Mr. Musk, who also runs the electrical carmaker Tesla and the rocket company SpaceX, didn’t immediately reply to a request for comment. He has said he’ll take Twitter private and desires to enhance the product. He has also criticized a few of Twitter’s top executives publicly, especially for the best way that they’ve moderated speech on the service. The billionaire, who remains to be lining up some financing for the acquisition, is anticipated to shut the deal for Twitter in the subsequent few months.

Credit…Jason Henry for The Latest York Times

Mr. Musk could walk away from the deal, but would need to pay a $1 billion breakup fee. And so long as his debt financing for the acquisition stays intact, Twitter could bring Mr. Musk to court to force him to pay for the deal.

Mr. Agrawal, who was appointed Twitter’s chief executive last November, has made a series of changes at the corporate and terminated some longtime executives. That very same month, as an illustration, the corporate’s head of communications departed and its head of individuals said she would depart by the tip of the 12 months. In December, Twitter’s head of engineering and head of design and research left.

While Mr. Agrawal attempts to overhaul the corporate, Twitter has been in an uproar over Mr. Musk’s takeover. At an organization meeting on the day the deal was announced, Mr. Agrawal answered questions on how the deal got here to be, what would occur to employees’ compensation and jobs, and the way Mr. Musk might change Twitter.

“A few of you might be concerned, a few of you might be excited, and a few of you might be waiting to see how this goes. I do know this affects all of you personally,” he said on the time. He later added, “Once the deal closes, we don’t know what direction this company will go in.”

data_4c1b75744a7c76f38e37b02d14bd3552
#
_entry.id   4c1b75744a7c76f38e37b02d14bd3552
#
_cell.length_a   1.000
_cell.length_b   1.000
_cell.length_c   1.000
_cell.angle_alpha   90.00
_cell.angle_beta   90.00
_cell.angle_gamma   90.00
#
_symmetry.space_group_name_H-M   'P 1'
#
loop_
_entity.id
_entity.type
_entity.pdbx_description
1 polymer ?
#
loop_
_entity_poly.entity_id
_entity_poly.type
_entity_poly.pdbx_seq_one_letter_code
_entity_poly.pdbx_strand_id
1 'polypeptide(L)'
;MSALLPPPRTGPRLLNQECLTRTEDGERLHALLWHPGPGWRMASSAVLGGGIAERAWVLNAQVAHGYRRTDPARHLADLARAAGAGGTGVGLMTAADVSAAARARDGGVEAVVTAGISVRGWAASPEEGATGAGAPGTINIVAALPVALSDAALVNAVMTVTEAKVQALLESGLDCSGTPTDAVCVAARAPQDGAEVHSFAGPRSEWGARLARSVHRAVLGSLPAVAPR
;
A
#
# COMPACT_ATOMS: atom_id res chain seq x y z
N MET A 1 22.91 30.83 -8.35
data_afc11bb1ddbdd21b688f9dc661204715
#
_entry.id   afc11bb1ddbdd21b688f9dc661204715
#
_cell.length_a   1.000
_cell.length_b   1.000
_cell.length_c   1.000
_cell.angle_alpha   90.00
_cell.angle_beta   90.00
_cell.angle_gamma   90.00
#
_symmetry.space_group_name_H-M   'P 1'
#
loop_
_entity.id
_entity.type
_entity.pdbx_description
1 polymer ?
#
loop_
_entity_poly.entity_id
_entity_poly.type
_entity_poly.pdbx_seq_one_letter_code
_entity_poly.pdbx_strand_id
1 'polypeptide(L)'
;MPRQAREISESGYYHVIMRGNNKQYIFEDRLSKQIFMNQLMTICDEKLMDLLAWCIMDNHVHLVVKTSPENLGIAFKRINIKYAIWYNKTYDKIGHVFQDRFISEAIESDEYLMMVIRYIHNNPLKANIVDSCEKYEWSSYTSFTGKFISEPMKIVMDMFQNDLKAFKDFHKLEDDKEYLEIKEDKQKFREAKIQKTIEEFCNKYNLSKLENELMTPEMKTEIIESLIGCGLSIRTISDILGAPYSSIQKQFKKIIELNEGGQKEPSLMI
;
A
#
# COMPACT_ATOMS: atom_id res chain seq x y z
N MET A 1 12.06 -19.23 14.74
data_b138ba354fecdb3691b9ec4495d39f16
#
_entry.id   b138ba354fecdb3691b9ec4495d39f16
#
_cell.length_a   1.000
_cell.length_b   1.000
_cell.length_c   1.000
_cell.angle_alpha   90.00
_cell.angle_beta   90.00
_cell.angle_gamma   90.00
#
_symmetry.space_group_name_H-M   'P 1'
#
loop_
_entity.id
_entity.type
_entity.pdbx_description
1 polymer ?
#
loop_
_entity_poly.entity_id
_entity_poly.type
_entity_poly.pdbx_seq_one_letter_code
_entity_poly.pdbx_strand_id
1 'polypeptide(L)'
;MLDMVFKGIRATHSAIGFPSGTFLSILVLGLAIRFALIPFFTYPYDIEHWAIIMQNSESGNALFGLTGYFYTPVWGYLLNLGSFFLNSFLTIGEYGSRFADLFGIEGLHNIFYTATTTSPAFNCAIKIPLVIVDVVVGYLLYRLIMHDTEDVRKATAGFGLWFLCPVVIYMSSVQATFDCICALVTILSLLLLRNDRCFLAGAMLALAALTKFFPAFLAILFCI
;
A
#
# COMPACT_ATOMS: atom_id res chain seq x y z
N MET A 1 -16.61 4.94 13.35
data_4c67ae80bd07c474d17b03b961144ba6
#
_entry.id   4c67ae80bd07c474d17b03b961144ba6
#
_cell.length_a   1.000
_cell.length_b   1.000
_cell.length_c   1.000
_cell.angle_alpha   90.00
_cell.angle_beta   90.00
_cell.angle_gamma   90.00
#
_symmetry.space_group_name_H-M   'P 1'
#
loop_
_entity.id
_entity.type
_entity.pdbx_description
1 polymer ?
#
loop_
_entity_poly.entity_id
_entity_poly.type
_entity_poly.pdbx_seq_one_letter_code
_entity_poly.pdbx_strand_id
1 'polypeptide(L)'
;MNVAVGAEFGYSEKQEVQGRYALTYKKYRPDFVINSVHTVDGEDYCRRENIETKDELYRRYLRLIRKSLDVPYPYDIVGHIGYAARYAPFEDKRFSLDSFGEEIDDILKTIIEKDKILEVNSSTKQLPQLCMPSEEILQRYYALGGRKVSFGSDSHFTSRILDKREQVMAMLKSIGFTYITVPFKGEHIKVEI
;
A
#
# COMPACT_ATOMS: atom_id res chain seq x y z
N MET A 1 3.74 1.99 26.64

Credit…Twitter, via Getty Images

In his memo on Thursday, Mr. Agrawal didn’t mention Mr. Musk by name but acknowledged the corporate was in the midst of an acquisition and was unclear when it might close.

It’s unclear how long Mr. Agrawal can be in command of Twitter. Mr. Musk has floated the concept of becoming the corporate’s temporary chief executive once the deal is accomplished.

Last week at one other company meeting, Mr. Sullivan, the newly elevated general manager, told Twitter employees to remain motivated and proceed working, despite the uncertainty attributable to Mr. Musk, in response to audio of the meeting that was obtained by The Times.

“We could also be private, we could also be public, we could have an owner who desires to do something different,” Mr. Sullivan said. “We don’t know what the longer term goes to carry, but what we’ll know is we left all of it on the sector for the individuals who depend on us on a regular basis.”

Mr. Sullivan also gave a frank assessment of Twitter’s weaknesses, saying that the corporate had didn’t hang on to recent users and employees had passed the buck on fixing tough problems. He said machine learning, which is a form of artificial intelligence, was vital to Twitter’s growth. He also warned that Twitter’s content moderation policies might turn into more flexible.

“Social media is in a crisis of confidence immediately,” Mr. Sullivan said.

Kate Conger and Lauren Hirsch contributed reporting.